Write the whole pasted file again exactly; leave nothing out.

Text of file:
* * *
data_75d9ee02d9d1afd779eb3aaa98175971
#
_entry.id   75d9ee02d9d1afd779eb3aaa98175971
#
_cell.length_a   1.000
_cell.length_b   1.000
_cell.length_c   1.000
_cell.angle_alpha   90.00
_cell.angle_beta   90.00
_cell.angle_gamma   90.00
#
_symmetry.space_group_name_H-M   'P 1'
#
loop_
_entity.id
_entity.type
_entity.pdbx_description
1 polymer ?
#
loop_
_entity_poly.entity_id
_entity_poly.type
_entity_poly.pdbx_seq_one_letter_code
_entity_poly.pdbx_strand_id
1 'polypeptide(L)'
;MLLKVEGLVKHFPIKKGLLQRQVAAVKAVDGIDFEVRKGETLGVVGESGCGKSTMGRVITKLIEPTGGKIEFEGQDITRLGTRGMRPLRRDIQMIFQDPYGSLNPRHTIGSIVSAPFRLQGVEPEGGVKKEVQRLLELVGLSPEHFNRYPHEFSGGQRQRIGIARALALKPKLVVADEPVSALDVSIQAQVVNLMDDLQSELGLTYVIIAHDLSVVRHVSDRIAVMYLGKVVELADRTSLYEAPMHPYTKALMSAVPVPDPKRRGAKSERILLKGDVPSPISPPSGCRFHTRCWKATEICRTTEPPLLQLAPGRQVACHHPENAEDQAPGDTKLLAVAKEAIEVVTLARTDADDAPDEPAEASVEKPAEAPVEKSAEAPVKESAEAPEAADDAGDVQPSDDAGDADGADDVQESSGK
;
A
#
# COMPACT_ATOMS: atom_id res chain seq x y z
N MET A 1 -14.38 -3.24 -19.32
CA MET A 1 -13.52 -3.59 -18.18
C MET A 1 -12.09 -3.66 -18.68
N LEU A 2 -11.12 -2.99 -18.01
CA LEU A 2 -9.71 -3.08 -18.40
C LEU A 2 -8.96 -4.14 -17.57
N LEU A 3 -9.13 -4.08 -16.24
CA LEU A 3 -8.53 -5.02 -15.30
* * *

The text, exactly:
data_75d9ee02d9d1afd779eb3aaa98175971
#
_entry.id   75d9ee02d9d1afd779eb3aaa98175971
#
_cell.length_a   1.000
_cell.length_b   1.000
_cell.length_c   1.000
_cell.angle_alpha   90.00
_cell.angle_beta   90.00
_cell.angle_gamma   90.00
#
_symmetry.space_group_name_H-M   'P 1'
#
loop_
_entity.id
_entity.type
_entity.pdbx_description
1 polymer ?
#
loop_
_entity_poly.entity_id
_entity_poly.type
_entity_poly.pdbx_seq_one_letter_code
_entity_poly.pdbx_strand_id
1 'polypeptide(L)'
;MLLKVEGLVKHFPIKKGLLQRQVAAVKAVDGIDFEVRKGETLGVVGESGCGKSTMGRVITKLIEPTGGKIEFEGQDITRLGTRGMRPLRRDIQMIFQDPYGSLNPRHTIGSIVSAPFRLQGVEPEGGVKKEVQRLLELVGLSPEHFNRYPHEFSGGQRQRIGIARALALKPKLVVADEPVSALDVSIQAQVVNLMDDLQSELGLTYVIIAHDLSVVRHVSDRIAVMYLGKVVELADRTSLYEAPMHPYTKALMSAVPVPDPKRRGAKSERILLKGDVPSPISPPSGCRFHTRCWKATEICRTTEPPLLQLAPGRQVACHHPENAEDQAPGDTKLLAVAKEAIEVVTLARTDADDAPDEPAEASVEKPAEAPVEKSAEAPVKESAEAPEAADDAGDVQPSDDAGDADGADDVQESSGK
;
A
#
# COMPACT_ATOMS: atom_id res chain seq x y z
N MET A 1 -14.38 -3.24 -19.32
CA MET A 1 -13.52 -3.59 -18.18
C MET A 1 -12.09 -3.66 -18.68
N LEU A 2 -11.12 -2.99 -18.01
CA LEU A 2 -9.71 -3.08 -18.40
C LEU A 2 -8.96 -4.14 -17.57
N LEU A 3 -9.13 -4.08 -16.24
CA LEU A 3 -8.53 -5.02 -15.30